Student-directed documentary entered into international film festivals

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A documentary made by a group of students from Xi’an Jiaotong-Liverpool University that captures the lives of people living in a rapidly-disappearing town in Suzhou is set to make its mark on the international film festival stage.

Edge Town, directed by Hao Jiang (pictured below), a Year Four BEng Architecture student, has been entered into the Cheap Cuts Documentary Film Festival and the BFI London International Film Festival, one of the best-known film festivals in the world.

The film tells the story of Che Fang, a town originally located close to Suzhou’s Industrial Park area, before it was divided into three different administrative regions during the rapid urban expansion of the area.

The town was first built in late Qing Dynasty (1840-1911) and is now fast becoming part of history as China’s urban areas change and develop, as Austin Williams, associate professor in XJTLU’s Department of Architecture and executive director of the documentary, explains: “The film explores the changing face of China and helps us understand a whole range of urban issues. It attempts to preserve some genuine local voices.”

Watch the trailer for Edge Town.

A year ago, as part of a design project for his degree programme, director Hao visited a street in Che Fang that was being pulled down. He recalls that the area was extremely run-down but that some old residents were still living there.

He says he was attracted to a particular scene of local people talking and enjoying the sunshine together in front of a dilapidated, half-demolished shop.

“I thought they looked like they were enjoying their lives, but it was a strange picture when you considered the background behind them,” he says.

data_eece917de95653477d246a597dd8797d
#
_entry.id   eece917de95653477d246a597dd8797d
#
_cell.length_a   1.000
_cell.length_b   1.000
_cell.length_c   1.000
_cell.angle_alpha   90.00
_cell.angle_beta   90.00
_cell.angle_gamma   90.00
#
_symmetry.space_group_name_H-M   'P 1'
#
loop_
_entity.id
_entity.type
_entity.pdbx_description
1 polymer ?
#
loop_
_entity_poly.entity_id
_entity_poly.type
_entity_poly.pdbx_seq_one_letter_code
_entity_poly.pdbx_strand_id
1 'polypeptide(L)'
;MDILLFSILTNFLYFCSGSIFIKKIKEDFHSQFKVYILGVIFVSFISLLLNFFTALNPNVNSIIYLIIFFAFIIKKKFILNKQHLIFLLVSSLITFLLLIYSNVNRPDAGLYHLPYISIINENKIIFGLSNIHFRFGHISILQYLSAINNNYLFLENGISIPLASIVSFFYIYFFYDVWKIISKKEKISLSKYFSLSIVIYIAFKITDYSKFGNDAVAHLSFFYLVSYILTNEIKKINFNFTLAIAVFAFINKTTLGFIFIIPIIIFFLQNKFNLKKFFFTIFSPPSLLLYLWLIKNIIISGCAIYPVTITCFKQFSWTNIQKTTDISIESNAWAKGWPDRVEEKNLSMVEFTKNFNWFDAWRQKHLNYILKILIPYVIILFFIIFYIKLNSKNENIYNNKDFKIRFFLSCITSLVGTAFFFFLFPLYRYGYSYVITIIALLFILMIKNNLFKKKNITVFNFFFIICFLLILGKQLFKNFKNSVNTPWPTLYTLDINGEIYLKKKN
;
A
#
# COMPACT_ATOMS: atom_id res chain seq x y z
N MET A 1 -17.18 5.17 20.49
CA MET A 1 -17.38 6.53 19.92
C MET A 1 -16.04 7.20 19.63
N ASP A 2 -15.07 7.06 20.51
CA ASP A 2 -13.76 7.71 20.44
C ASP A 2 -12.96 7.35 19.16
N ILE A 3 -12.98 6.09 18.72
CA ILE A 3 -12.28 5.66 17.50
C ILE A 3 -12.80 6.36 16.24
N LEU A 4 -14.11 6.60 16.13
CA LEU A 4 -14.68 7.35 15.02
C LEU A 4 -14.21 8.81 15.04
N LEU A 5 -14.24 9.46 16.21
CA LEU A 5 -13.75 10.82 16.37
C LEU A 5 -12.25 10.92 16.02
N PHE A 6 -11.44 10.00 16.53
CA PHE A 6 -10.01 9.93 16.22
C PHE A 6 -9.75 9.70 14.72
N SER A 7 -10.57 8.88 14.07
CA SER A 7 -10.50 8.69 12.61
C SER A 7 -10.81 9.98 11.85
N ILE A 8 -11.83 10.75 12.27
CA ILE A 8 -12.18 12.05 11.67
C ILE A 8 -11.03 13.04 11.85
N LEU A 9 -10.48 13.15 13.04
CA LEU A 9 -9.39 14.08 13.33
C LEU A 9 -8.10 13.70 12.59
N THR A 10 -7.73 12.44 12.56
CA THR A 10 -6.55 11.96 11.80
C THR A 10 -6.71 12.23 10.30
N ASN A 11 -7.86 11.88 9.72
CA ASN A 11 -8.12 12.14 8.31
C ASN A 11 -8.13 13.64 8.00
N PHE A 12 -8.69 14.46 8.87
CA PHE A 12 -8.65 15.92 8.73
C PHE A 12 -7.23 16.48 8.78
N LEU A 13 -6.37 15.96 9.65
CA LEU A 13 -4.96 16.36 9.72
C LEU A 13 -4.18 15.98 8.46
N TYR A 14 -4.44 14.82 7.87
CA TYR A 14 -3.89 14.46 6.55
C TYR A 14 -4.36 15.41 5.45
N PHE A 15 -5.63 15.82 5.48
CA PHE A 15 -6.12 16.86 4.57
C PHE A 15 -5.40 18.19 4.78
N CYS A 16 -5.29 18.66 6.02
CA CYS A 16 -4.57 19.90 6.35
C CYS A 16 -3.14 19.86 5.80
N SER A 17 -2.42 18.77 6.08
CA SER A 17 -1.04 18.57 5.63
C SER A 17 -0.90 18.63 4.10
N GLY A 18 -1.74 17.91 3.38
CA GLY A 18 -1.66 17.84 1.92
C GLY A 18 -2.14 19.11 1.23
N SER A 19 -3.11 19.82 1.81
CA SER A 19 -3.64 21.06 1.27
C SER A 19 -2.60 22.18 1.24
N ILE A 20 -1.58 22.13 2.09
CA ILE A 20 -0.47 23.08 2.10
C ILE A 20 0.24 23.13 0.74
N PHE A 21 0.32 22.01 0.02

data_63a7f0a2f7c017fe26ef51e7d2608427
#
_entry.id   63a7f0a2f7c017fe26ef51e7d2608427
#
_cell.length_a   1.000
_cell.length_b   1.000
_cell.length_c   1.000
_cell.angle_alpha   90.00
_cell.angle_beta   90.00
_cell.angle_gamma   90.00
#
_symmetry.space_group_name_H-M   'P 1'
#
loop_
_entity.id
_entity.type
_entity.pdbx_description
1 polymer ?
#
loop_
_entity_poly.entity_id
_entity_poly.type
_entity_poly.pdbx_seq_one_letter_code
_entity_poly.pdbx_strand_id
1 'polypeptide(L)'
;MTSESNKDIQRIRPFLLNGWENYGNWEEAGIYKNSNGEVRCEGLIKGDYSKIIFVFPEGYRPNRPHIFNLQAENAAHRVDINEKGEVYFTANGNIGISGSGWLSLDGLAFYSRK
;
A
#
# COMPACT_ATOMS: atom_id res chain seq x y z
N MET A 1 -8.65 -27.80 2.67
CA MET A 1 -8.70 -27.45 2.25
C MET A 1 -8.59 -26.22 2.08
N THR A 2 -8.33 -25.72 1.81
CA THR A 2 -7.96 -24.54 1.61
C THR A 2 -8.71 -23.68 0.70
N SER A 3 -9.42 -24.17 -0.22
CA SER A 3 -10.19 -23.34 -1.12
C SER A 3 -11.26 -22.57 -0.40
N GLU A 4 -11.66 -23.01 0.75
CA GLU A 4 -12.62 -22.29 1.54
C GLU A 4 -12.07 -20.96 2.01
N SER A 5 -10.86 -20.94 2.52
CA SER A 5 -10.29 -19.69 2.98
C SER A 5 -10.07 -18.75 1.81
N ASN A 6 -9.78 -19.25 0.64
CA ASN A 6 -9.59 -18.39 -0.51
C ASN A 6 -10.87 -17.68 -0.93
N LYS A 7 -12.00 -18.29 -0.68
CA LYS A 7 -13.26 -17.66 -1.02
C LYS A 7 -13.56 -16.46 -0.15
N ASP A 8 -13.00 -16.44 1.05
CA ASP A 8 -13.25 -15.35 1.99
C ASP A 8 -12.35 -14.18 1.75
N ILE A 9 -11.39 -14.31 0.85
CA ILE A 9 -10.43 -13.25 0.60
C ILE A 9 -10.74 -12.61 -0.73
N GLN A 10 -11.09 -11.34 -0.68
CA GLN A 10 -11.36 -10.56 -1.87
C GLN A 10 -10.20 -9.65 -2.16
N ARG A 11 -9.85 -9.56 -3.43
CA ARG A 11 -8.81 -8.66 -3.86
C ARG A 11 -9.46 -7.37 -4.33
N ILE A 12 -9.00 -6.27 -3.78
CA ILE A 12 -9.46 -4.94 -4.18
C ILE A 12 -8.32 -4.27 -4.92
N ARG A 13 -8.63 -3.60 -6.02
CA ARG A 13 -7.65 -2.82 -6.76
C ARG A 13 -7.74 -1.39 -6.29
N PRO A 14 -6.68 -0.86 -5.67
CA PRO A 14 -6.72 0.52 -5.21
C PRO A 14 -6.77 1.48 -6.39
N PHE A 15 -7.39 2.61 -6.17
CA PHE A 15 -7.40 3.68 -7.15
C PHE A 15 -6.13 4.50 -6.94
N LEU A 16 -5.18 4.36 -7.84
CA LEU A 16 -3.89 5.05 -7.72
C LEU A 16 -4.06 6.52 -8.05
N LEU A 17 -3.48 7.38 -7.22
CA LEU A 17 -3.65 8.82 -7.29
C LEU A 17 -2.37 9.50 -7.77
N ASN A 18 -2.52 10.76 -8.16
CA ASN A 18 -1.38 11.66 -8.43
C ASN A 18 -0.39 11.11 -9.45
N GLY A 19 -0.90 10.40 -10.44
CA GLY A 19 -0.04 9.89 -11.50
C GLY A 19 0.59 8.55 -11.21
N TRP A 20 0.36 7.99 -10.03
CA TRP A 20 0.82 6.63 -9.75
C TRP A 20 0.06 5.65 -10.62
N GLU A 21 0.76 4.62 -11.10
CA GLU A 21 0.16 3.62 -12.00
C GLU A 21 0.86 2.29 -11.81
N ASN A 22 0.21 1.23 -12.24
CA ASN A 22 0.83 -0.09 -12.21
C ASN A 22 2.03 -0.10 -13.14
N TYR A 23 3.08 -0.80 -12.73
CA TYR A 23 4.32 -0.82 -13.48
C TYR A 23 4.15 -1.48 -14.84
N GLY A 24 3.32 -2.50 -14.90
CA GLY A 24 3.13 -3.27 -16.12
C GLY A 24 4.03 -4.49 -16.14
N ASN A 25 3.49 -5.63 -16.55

He shared his observations and feelings with course tutor Austin who encouraged him to return and speak to the people of Che Fang to understand what they were really thinking.

Hao and his classmates spent several weeks returning to the town and interviewing residents, many of whom appear in the documentary, along with scenes from the rapidly disappearing town.

“We realised that we were capturing attitudes that were being lost,” Austin recalls.

Hao adds: “I wanted to preserve for people the memory of where they once lived. And I wanted to record people’s ideas about the future.”

Part of what attracted Hao to document the lives of the residents of Che Fang was his similar upbringing in Yancheng in Jiangsu province, in an area that was on the fringe of the rural and urban.

He recalls his childhood spent living in a bungalow with a small courtyard, adding that the environment that once made him feel inferior has become a memory that he cherishes.

“That ‘rural-urban fringe zone’ where I grew up turned into beautiful blocks of Western-style buildings several years ago, but now I have nowhere to find my memories,” he says.

It was the idea of capturing the memories of Che Fang, which so vividly evoked his childhood, as well as using his professional perspective as an architecture student that inspired Hao to make the film.

The project was also the perfect way to combine architecture with his dream of pursuing a career as a film director.

“The role of an architect is not simply to just design a house,” he says. “Instead, I feel, they can be more active in urban design and even play a part in the construction of public life.”

Edge Town is Hao’s first documentary and through it he says he is attempting to record and explore urban diversity, which, at times, was an overwhelming task, especially during the editing phase.

“When I was close to emotional breakdown due to the large amount of video footage I had to work with, there were times I would have given up if it were not for Austin’s encouragement and persistence,” he says.

“But now, when I watch the film back, I realise how awesome it was to be able to tell these people’s stories.”

Edge Town will be shown on Friday 2 December, 7pm, at XJTLU’s International Academic Exchange and Collaboration Centre on South Campus.

The event is free, open to all and will be followed by a round-table discussion about the film and about urban and cultural change in China.

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